HBCUs In Maryland Win A Decade-Old Lawsuit Over The Lack Of Investment In Education
A special official will be appointed to remedy the schools' issues.
November 13, 2017 at 3:09 pm
A group of alumni from Maryland's four Historically Black Colleges and Universities is celebrating a small victory after a federal court decided to appoint a special official to course-correct the lack of investment in the state’s HBCUs.
For little over a decade, the alumni from Morgan State University, Coppin State University, University of Maryland Eastern Shore and Bowie State University have been locked in litigation with the state to dismantle what they say is racial segregation, the Washington Post reports.
The group claims that the state has both underfunded the schools' programs, and allowed other institutions to duplicate the HBCUs' signature programs.
Together, the alumni claim these two things have significantly decreased enrollment to the four HBCUs.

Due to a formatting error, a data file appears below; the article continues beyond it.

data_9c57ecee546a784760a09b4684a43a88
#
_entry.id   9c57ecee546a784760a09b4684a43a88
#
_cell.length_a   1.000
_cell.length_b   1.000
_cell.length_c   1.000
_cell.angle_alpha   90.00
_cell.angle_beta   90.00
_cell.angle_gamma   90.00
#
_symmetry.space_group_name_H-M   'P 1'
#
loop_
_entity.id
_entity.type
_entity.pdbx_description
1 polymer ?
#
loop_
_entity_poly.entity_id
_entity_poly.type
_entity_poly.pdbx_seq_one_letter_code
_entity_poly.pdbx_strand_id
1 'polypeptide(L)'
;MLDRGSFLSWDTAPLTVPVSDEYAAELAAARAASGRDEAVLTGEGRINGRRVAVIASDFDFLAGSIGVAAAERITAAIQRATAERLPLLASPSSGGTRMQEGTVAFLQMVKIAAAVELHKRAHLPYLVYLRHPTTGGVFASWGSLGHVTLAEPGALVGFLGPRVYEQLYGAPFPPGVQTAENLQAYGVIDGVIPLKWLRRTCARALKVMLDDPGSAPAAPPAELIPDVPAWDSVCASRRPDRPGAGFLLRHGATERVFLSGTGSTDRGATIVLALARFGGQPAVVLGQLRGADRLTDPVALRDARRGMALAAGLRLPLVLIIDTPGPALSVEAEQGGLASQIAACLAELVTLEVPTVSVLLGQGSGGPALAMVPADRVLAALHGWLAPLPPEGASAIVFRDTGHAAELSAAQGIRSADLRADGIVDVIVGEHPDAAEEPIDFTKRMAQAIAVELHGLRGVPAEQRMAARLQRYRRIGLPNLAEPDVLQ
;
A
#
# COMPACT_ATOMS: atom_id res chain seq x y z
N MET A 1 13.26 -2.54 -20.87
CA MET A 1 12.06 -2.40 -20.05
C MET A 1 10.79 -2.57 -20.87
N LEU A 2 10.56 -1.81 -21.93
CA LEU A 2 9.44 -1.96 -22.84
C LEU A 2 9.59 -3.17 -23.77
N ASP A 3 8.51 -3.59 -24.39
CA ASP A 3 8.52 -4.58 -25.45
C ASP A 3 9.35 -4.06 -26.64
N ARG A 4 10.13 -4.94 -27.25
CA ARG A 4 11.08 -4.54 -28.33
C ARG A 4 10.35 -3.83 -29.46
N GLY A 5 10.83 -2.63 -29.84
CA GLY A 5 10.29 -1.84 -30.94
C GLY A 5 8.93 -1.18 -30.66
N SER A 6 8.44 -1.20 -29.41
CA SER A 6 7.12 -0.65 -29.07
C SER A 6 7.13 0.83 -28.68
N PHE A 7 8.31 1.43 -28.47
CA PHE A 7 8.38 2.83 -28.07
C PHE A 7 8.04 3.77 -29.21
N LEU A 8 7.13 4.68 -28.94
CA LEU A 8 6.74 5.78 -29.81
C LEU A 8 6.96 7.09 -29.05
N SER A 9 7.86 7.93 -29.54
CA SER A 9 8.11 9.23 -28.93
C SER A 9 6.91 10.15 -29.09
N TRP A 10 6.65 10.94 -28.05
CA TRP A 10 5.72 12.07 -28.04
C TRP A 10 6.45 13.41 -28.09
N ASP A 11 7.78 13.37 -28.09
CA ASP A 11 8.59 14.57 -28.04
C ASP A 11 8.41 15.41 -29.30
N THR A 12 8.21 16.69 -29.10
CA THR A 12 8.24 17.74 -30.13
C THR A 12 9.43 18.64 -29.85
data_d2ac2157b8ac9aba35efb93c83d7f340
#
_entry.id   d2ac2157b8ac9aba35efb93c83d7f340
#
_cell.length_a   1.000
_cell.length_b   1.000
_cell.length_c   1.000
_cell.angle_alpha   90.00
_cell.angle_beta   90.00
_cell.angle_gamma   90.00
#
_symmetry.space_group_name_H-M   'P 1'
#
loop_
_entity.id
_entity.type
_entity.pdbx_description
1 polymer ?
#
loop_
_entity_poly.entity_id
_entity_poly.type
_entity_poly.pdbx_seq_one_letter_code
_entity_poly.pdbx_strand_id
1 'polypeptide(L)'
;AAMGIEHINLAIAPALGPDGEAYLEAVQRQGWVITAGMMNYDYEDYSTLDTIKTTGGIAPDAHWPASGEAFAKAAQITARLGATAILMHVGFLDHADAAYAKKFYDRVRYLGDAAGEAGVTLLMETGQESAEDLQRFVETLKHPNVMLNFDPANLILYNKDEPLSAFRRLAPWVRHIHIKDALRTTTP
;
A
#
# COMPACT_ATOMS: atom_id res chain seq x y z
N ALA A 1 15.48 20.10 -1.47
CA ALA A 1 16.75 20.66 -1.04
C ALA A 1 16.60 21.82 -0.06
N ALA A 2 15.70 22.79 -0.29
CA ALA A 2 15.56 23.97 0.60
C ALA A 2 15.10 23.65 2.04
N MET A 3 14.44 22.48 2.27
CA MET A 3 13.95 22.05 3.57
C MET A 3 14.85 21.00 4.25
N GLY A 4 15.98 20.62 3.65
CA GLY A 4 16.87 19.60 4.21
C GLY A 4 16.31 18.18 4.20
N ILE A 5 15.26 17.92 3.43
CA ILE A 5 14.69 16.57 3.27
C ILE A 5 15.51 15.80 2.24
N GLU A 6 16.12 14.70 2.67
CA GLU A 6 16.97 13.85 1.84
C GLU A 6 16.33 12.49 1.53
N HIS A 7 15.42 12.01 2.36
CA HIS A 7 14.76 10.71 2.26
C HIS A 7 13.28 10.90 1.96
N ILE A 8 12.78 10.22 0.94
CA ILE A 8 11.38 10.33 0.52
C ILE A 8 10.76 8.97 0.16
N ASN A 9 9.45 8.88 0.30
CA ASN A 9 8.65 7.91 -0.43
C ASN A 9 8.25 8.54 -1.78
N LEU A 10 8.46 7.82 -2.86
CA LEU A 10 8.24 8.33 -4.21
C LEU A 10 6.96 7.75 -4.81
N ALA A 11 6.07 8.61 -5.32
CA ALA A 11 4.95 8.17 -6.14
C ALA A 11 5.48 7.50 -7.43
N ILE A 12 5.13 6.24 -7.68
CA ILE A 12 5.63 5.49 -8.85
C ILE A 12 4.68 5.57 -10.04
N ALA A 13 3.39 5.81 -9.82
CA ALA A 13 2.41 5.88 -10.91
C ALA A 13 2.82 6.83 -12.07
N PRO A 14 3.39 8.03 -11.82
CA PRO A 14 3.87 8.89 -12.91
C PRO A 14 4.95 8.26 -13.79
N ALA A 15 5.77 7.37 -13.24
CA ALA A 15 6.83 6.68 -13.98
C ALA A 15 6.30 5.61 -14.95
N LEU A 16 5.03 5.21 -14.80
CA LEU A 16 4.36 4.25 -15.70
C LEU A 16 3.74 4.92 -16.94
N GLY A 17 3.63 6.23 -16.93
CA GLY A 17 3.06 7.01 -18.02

In order to fix these issues, the alumni group has pushed for years for increased state funding for their schools, and for the University of Baltimore to merge with Morgan State.
U.S. District Judge Catherine Blake ruled that neither of those plans were going to happen, saying that neither idea is "practicable, educationally sound, and sufficient to address segregative harms of program duplication."
Instead, Blake decided that a special official would be appointed to remedy the issue. This official will create a plan that solves the underfunding issue, per The Associated Press.
"Crafting such a plan is a daunting task requiring the good faith collaboration of the coalition and the state," Blake wrote. "The court urges such collaboration to strengthen and enhance Maryland's HBI's for the benefit of all Maryland students, present and future."
In 2013, a court ruled that "a dual and segregated education system" was in place in Maryland that violated the Constitution.
Blake's decision is reminiscent of the 2013 decision which stated that Maryland could not “maintain the vestiges of the prior … system of segregation in the form of unnecessary program duplication in the public higher education system.”